When pirates began invading ships and taking hostages off the coast of Somalia, it was world news. We heard daily about these ransoms and the rather archaic seeming bandits responsible for the acts. Really, pirates? In this day and age?
What we heard little about was why these Somali people began commandeering the giant vessels. There was little talk of the US' accidental bombing on a meeting of the area's elders, and certainly no discussion of the toxic waste being dumped into the region's seas. But it was the commercial fish robbing along the coastline that took all the Somali people had left. Soon, famine became unavoidable, and the last traces of sustenance vanished.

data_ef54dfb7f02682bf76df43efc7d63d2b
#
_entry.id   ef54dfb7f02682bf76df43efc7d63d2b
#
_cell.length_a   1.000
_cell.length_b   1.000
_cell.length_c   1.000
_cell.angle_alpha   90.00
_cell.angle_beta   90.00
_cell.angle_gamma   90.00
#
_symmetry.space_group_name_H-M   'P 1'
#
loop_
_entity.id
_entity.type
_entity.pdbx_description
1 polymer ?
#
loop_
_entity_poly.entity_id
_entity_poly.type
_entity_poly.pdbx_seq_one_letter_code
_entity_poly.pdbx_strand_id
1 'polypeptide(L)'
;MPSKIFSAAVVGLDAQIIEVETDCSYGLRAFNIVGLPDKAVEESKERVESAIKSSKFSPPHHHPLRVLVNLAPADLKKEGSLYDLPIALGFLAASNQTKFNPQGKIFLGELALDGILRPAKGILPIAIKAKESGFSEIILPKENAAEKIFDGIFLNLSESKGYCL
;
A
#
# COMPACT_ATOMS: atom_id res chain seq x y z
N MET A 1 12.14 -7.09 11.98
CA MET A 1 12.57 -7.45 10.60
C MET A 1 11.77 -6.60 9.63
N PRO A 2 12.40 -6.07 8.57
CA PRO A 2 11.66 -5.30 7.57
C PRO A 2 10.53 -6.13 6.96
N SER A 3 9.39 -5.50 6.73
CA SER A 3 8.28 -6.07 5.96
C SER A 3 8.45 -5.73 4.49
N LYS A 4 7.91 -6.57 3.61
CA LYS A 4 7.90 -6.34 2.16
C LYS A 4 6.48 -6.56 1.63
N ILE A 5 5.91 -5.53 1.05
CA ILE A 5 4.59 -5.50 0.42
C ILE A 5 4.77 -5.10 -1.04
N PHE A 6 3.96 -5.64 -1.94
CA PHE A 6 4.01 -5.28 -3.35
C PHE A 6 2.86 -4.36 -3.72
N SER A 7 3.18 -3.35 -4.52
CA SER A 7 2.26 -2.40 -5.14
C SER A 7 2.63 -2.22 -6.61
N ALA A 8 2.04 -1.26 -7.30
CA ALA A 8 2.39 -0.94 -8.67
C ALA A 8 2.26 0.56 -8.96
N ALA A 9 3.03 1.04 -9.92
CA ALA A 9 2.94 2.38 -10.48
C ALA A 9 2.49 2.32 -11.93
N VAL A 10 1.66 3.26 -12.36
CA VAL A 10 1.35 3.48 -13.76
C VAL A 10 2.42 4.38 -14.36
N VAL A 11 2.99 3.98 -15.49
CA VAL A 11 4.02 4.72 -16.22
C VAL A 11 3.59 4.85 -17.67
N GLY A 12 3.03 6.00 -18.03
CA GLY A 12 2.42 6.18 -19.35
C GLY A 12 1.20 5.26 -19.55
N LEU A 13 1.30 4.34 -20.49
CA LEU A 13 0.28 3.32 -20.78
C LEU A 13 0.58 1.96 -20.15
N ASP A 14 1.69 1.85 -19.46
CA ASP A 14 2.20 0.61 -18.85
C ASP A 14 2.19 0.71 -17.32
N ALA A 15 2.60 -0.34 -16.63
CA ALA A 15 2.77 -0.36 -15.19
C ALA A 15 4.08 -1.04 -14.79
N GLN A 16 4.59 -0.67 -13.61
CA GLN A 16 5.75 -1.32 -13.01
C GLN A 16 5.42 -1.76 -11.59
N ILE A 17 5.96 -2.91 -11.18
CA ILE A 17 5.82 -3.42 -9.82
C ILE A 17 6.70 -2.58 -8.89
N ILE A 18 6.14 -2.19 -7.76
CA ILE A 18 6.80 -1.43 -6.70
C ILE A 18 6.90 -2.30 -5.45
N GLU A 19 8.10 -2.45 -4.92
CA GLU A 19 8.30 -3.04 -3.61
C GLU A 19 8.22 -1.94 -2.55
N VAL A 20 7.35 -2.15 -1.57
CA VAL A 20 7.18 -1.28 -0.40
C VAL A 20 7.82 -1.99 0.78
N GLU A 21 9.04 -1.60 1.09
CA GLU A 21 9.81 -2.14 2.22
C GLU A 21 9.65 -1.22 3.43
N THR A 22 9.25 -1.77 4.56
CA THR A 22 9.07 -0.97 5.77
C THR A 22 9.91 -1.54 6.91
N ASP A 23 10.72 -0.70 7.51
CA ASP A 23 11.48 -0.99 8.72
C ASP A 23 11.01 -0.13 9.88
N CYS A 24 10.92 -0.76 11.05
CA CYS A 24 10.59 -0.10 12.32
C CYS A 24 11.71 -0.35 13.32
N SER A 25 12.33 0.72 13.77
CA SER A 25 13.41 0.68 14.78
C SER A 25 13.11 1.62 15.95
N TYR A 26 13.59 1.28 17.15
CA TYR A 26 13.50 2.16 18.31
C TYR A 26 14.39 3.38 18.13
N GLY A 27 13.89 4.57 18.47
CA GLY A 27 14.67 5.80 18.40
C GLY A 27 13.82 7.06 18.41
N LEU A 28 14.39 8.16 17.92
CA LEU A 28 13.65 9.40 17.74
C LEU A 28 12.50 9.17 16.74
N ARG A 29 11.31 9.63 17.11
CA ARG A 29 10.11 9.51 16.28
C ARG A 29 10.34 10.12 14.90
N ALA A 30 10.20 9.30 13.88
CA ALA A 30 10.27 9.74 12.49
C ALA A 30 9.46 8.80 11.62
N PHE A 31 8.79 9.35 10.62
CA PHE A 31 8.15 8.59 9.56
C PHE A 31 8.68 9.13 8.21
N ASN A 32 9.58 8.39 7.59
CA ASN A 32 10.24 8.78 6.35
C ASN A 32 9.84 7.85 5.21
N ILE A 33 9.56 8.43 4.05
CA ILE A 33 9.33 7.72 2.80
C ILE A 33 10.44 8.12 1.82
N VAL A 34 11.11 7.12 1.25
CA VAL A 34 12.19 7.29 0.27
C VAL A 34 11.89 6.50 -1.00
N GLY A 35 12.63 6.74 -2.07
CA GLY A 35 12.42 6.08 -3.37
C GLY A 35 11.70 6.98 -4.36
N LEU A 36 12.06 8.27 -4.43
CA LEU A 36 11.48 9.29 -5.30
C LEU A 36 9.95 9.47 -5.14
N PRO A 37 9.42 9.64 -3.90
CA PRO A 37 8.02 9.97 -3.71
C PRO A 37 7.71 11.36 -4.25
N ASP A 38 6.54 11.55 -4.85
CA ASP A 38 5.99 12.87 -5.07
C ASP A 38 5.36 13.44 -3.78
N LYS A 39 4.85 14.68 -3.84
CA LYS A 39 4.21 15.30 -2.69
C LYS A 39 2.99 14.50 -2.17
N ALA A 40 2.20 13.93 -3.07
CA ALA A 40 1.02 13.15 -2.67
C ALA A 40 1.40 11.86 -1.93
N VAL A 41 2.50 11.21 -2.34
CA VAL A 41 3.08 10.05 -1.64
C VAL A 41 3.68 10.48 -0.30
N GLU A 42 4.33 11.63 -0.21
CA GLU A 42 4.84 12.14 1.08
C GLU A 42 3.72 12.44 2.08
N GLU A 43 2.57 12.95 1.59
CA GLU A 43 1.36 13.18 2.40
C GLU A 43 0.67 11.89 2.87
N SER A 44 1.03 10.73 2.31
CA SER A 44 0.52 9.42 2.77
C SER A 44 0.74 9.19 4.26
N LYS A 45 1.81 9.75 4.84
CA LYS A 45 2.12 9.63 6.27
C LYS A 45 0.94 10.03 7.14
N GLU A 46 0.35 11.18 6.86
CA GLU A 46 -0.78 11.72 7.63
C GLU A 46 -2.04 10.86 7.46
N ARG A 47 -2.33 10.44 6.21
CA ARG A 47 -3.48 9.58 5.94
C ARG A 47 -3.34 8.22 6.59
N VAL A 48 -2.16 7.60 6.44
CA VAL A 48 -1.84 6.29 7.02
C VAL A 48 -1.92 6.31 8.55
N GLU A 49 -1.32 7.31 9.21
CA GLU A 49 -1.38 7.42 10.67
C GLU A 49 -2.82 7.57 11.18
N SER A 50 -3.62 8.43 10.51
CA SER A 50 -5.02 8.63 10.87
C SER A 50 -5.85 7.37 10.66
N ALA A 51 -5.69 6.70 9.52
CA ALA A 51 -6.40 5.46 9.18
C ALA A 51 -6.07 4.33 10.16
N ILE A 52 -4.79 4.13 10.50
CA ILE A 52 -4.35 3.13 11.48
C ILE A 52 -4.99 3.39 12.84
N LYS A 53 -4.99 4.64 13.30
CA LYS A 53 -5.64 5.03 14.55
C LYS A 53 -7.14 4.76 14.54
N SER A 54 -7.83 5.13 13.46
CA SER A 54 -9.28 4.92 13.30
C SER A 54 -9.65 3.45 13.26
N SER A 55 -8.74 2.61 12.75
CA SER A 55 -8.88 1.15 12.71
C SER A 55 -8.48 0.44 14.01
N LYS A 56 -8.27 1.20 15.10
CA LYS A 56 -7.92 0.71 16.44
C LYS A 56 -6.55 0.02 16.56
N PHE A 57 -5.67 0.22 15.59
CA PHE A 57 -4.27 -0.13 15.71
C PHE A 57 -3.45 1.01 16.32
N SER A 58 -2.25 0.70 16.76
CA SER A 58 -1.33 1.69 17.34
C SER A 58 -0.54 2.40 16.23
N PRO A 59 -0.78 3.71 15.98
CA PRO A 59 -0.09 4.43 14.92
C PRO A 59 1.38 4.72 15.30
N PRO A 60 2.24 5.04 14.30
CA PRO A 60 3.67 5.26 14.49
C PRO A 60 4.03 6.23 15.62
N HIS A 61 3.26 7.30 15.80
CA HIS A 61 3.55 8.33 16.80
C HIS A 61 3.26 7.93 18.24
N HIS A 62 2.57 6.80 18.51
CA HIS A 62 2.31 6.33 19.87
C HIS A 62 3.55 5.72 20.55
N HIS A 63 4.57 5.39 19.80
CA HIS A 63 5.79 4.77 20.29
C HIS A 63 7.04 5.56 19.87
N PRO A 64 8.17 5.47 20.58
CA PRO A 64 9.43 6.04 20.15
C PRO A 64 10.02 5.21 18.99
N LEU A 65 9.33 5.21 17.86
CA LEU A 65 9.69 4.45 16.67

Now, pirates are so common that those forced to travel through the ransacked waterways see machine guns and hostage negotiations as a cost of doing business.
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It's a story that's told well in the new documentary Stolen Seas, which is being shown tonight at 7:30 p.m. at the new Studio Movie Grill at Spring Valley. Seas is being brought to us by the Video Association of Dallas, the Dallas Video Fest and Something to Talk About, and it gives a compelling look inside the hostage negotiations of one hijacked vessel.